Let’s say you ended up investing some more money into your fund during the year. If you use the calculation I presented above, you are going to get an answer but it will be wrong. It will overestimate a return if you added money. This is because it will assume your investment earned the difference between the starting balance and ending balance. It is not taking into account that you actually put more money into the investment. So how do we account for this?

In this case, the math is still basic, but it is a tad more involved. First you take the ending value and subtract out half of your additional investments. Next, divide that answer from the beginning value plus half of the additional investments. Subtract one from the answer, multiply by 100 and add a percent sign to get your return. Let’s look at an example do make this more clear.

We originally invested $5,000 and during the year made two more investments of $300 and $200. At the end of the year, our investment is worth $6,100.

We first take the ending amount, $6,100 and subtract out half of the additional investments. Our total investments were $500 so we take half of this number. So $6,100 minus $250 gets us $5,850. Next we take our beginning balance ($5,000) and add half of the additional investments, $250 which ends up being $5,250. We then take $5,850 and divide by $5,250 to end up with 1.114. Subtract the one (0.114) and multiply by 100 and add the percent sign. Our return was 11.4%.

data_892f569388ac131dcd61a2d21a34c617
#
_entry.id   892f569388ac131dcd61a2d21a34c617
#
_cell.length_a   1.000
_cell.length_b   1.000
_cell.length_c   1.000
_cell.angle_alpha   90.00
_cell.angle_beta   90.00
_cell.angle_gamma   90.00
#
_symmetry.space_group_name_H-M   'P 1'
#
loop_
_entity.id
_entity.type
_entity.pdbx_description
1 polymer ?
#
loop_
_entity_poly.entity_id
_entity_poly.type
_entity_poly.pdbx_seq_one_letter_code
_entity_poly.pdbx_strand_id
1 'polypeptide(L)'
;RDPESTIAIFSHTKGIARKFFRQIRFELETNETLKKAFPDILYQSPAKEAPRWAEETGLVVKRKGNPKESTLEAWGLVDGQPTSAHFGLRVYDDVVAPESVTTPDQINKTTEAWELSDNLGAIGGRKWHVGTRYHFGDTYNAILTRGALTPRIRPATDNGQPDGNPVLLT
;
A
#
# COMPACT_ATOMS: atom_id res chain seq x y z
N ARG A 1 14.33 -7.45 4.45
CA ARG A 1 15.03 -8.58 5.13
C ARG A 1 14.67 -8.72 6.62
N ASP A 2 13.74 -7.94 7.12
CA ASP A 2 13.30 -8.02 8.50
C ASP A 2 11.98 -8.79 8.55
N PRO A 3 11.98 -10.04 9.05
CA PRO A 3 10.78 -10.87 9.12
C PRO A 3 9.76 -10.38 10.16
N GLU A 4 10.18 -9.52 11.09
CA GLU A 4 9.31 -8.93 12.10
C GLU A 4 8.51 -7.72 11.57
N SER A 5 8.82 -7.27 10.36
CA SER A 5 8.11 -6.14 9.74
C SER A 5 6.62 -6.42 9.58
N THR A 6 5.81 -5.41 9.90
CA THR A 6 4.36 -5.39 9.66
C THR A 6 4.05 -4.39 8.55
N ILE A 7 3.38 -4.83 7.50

If you have a handful of additional investments over the course of the year, it might be wise to first total all of these up and then divide in half to get the number you will add and subtract to your beginning and ending balances. This will help you to not get lost in the math as you are trying to perform the calculation.

If you have taken money out of your portfolio during the year, the process is the same as outlined above. The only difference is that your ending number could end up as a negative return given how the market performed for the year even if your ending value is higher than your beginning value.

Caveats To These Calculations

There are two notes that need to be understood about using these calculations. First, you have to remember that they are just estimates. They are not going to be 100% right. While they are technically wrong, they are in the ballpark of what your return is, so they are a great, fast way to get a general idea of how well your portfolio is performing.

The second caveat is just as important to understand. These calculations are only good for one year periods. If you want to know what you performance has been for the last 5 or 10 years, you can’t use this calculation because it not taking into account other factors at play. While you can still use the calculation for a 2 year holding period, your estimate will be a large variance and this variance will grow as you estimate longer time periods.

Your best option to estimate your portfolio performance over longer periods of time is to find an online tool like Morningstar or to use a software program like Quicken. These programs can do the more complex math that is involved when trying to calculate your performance over time. Plus these programs won’t estimate your return, the return they do give you will be accurate.